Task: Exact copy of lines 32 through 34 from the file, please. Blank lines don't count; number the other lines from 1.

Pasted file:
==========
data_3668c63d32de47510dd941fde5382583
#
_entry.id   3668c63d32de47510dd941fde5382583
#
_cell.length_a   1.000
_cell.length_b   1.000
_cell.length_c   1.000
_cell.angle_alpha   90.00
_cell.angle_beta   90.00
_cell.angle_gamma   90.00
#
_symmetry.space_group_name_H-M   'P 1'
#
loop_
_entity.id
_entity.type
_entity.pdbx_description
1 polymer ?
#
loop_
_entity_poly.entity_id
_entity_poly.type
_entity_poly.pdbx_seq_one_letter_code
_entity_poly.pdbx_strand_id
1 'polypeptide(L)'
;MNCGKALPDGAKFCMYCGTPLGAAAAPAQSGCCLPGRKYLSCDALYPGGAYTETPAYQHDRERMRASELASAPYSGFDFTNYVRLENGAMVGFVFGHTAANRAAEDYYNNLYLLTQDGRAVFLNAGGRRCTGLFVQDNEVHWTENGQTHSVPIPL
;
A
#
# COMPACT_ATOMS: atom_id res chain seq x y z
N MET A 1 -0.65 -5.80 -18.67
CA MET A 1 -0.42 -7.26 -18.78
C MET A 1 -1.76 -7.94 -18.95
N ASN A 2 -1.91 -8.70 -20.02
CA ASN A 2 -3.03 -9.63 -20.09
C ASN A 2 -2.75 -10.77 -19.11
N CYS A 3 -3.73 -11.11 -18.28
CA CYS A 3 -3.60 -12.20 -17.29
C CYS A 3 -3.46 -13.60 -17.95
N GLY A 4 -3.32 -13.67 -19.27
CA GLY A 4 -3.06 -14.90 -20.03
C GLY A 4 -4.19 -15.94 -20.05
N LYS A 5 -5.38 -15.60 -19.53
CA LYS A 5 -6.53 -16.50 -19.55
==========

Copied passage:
CA MET A 1 -0.42 -7.26 -18.78
C MET A 1 -1.76 -7.94 -18.95
N ASN A 2 -1.91 -8.70 -20.02